The Chicago Blackhawks Warrior ice hockey program was founded in 2015 in conjunction with USA Disabled Hockey by JJ O’Connor, USA Hockey Disabled Chair and Jim Smith, USA Hockey President to give our injured military members and veterans an opportunity to play hockey in an environment that suited their needs. The program trains them in the skills needed to use hockey as a rehabilitation tool to overcome physical and mental disabilities sustained in their service to our nation.
JJ and Jim worked with the local Wounded Warrior Project to initially recruit members for the Blackhawks Warriors. O’Connor and Smith, founders of the Hornets Sled Hockey program, reached out to fellow Hornets volunteer, Rich Jecmen to serve as head coach for the Blackhawks Warriors.
“I feel as though it is my duty and a great privilege to give back to our veterans for all they have sacrificed for us,” said Jecmen.
The Blackhawks Warriors team members suffer from a myriad of disabilities from physical injuries to post-traumatic stress disorder (PTSD) and traumatic brain injury (TBI). The Warriors strive to help our returning military men and women to reintegrate into civilian life.
“The Blackhawks Warriors gives these veterans the camaraderie of being on a team, similar to the team they served on in the armed forces. It’s a win-win for everyone,” said USA Hockey’s President, Jim Smith.
“Reintegration is the biggest problem veterans’ face,” says team captain, Kevin Sharwarko who served in the Army from 2003-2013. Sharwarko was deployed to Mosul, Iraq, from 2004 through 2005, served a 15-month deployment in Baghdad, Iraq in 2007 and was in Kuwait in 2001 with air missile defense. “When you are in the military, you are surrounded by people doing the same thing. People who understand what you are going through. When I came home I felt like I stood out; I didn’t want to leave my house. The Blackhawks Warriors gives me a sense of belonging. It’s a comfort knowing that I am sharing a locker room with guys who know what I’m going through…we don’t have to put on a façade that everything is okay. I don’t know where I would be without this team.”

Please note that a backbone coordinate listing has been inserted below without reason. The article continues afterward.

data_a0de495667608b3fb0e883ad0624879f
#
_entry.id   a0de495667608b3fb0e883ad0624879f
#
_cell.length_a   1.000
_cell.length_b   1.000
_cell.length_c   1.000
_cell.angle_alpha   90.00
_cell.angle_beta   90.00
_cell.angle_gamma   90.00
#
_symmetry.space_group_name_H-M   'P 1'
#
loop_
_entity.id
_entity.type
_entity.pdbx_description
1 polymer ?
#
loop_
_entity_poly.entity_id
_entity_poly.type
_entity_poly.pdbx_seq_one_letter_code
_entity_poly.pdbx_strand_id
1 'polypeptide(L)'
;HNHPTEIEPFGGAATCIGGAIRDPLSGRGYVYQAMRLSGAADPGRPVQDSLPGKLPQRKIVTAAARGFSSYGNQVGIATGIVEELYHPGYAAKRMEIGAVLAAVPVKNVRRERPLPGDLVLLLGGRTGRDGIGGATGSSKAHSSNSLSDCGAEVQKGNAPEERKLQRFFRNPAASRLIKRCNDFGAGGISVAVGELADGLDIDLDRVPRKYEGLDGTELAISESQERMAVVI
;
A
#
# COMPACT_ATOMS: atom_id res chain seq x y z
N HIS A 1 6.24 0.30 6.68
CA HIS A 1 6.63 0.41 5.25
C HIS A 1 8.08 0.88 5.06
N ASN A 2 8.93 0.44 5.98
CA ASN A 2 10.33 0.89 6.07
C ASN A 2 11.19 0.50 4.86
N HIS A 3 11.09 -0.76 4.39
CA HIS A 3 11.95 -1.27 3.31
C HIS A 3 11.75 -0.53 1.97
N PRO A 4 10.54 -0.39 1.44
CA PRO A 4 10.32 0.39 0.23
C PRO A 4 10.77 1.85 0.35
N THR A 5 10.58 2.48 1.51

“We will never fully understand what these guys have been through,” says Jecmen. “It doesn’t matter in which branch of the military they served; there is a special bond…they put their lives in each other’s hands. It’s very gratifying to see the players come out of their shells. It’s amazing the change I’ve seen in our players in just two years.”
Jacob Blome, one of the Warriors’ alternate captains, says hockey is “a safe haven in a world of unknowns”.
Blome joined the Army National Guard in June of 2001 and was deployed for 13 months to Baghdad in March of 2003. After separating from the Army National Guard, he then joined the Air National Guard in April of 2007 and was deployed to Kyrgyzstan (January-September 2009) and Bagram, Afghanistan (January-November 2011). He medically retired in July of 2015.
“Hockey means EVERYTHING to me!” says Blome. “It draws you out of that PTSD bubble. Reintegration to civilian life is hard. At my lowest point I didn’t leave my house for a month and a half…except to go to practice. I drew from my personal positive experiences at practice and translated that to my life. Hockey is a band of brothers.”
It’s interesting to note that the leader (Rich Jecmen) of this “band of brothers” has never served in the military.
“One of the great things about Rich and his son, Pat (who is an assistant coach) is that although neither of them are veterans…the understanding and respect they give to us is not matched by anything I’ve ever known,” said Blome.